Lombard Barocchetto Chest of Drawers Italy 18th Century

Code :  ANMOCA0109084

not available
Lombard Barocchetto Chest of Drawers Italy 18th Century

Code :  ANMOCA0109084

not available

Lombard Barocchetto Chest of Drawers Italy 18th Century

Features

Style:  Baroque (1720-1770)

Time:  XVIII Century - from 1701 to 1800

Origin:  Lombardia, Italia

Main essence:  Fir Walnuts Poplar

Material:  Veneer Walnut Burl

Description

Lombard barocchetto chest of drawers supported by vase shaped frontal feets; it has 3 drawers and an addictional one in the undertop band; pillars at 45° Walnut burl veneered and decorated with ebonized frames, poplar and silver fir interiors.

Product Condition:
The item shows signs of wear due to age. Any damage or loss is displayed as completely as possible in the pictures. It may require restoration and recovery of french polish.

Dimensions (cm):
Height: 113
Width: 135
Depth: 62,5

Additional Information

Style: Baroque (1720-1770)

This term refers to a part of the production carried out in Italy in the period of time between the Rococo era and the first phase of Neoclassicism, as far as it specifically relates to furniture. It is characterized by the formal and decorative structure still rigidly adhering to the dictates dear to the Baroque period (hence the term baroque) and to the Louis XIV fashions and yet the new times are captured in the adoption of smaller volumes, more decorative modules. elegant, often directly inspired by French fashion, but always executed with rigorous principles of ornamental symmetry. The tendency to assimilate formal and volumetric novelties but not to incorporate their ornamental elaboration finds natural explanation in Italy in the fact that in this century the great aristocracy experienced an unstoppable political and economic decline. If in the previous century there was a great profusion of furnishings destined to adorn newly built homes, to proudly show the power of the client family, in the eighteenth century it is rather taken care to update the building with only the furniture strictly necessary for the new demands imposed by fashion or by functional needs. The old scenographic apparatus is kept and the new must not contrast too much.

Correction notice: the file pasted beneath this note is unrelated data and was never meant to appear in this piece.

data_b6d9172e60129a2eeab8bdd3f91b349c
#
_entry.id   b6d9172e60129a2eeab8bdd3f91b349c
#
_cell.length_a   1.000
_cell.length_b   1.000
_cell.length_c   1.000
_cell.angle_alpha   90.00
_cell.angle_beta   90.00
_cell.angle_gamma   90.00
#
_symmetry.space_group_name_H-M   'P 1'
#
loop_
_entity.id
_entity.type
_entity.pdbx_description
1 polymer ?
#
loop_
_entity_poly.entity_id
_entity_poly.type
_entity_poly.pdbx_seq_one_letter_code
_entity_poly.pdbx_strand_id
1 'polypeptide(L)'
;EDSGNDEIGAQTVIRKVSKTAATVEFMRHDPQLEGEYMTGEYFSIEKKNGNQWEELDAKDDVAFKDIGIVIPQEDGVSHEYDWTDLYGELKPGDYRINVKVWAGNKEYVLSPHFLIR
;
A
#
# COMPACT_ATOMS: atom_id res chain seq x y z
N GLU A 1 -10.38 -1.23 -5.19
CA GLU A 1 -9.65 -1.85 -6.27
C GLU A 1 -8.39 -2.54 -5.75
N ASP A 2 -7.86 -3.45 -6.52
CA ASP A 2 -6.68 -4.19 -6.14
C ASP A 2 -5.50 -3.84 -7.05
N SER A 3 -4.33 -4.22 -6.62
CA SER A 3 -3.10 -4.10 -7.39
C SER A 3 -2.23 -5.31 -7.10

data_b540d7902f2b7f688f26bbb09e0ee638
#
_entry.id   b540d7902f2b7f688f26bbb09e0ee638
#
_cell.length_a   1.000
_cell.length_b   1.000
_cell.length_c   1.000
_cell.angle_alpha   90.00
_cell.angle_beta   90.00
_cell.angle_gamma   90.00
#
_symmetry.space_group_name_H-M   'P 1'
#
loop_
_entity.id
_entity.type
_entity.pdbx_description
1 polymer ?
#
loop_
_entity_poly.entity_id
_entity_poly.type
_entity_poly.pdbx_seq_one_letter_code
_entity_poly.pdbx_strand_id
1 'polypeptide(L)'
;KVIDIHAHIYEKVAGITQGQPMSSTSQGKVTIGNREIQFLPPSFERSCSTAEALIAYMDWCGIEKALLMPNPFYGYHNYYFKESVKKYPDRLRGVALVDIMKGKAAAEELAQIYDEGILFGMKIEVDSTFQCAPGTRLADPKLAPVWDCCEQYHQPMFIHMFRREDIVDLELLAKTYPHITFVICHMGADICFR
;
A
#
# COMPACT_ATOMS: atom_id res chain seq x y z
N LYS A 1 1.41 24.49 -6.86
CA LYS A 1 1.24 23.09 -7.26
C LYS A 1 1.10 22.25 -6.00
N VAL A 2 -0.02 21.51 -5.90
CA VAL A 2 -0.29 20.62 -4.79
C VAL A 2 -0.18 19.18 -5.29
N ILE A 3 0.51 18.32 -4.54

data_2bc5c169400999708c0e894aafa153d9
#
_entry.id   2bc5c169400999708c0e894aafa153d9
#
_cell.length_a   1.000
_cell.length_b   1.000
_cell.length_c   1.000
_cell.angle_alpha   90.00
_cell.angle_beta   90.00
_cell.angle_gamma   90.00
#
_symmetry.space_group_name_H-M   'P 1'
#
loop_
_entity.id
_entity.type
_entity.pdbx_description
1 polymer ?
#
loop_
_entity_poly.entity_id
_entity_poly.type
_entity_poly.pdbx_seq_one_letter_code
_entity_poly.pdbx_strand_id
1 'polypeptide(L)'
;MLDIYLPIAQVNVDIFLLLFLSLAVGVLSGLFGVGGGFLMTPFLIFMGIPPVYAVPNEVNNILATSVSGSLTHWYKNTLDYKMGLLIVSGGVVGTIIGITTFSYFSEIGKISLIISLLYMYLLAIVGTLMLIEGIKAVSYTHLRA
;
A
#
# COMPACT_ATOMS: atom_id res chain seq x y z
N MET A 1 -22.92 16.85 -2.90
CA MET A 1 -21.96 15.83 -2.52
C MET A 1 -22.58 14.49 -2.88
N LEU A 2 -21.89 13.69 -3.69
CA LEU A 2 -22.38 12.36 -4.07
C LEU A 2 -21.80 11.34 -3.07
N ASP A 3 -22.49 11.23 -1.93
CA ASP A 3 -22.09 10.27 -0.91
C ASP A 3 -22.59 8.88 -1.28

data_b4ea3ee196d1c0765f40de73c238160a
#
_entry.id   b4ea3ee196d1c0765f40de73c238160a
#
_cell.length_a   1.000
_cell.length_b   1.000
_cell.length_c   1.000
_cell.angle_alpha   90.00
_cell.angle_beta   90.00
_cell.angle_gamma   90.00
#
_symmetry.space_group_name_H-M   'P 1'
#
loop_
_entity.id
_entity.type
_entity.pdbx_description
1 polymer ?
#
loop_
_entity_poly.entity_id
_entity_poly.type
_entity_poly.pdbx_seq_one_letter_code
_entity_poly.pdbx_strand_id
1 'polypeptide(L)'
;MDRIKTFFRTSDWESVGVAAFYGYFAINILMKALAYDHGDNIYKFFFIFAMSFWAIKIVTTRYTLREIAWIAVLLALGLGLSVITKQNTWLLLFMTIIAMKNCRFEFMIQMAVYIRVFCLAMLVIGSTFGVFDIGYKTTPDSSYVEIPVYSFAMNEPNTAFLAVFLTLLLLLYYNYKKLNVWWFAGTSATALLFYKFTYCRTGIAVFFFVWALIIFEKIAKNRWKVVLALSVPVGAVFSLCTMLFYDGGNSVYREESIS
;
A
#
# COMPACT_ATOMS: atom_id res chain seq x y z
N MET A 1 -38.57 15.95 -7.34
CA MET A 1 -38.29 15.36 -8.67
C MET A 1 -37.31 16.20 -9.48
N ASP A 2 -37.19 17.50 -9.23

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Time: XVIII Century - from 1701 to 1800

Main essence:

Fir

Soft coniferous wood, used for rustic furniture or to build the chest, that is the structure, of furniture then veneered in more precious woods. It has been used since ancient times, its most valuable use is, in the Spruce variant, in the inlays of French antique furniture of the '700 . The spruce, more typical of northern Europe, in Italy grows mainly in the Eastern Alps at altitudes above 1300 m. The noblest use of this essence was in the construction of violins, guitars and cellos: Stradivari himself produced his famous violins with this wood.

Walnuts

Walnut wood comes from the plant whose botanical name is juglans regia , probably originally from the East but very common in Europe. Light or dark brown in color, it is a hard wood with a beautiful grain, widely used in antique furniture. It was the main essence in Italy throughout the Renaissance and later had a good diffusion in Europe, especially in England, until the advent of mahogany. It was used for solid wood furniture and sometimes carvings and inlays, its only big limitation is that it suffers a lot from woodworm. In France it was widely used more than anything else in the provinces. In the second half of the eighteenth century its use decreased significantly because mahogany and other exotic woods were preferred.

Poplar

Essence considered "poor", it is a white wood, with yellowish or greyish shades, light and tender, which is easily damaged. It is used for rustic furniture or in the construction of furniture. The most valuable use it has had in the history of furniture is in Germany, in the 19th century, for veneers and inlays in the Biedermeier period.

Material: Veneer Walnut Burl

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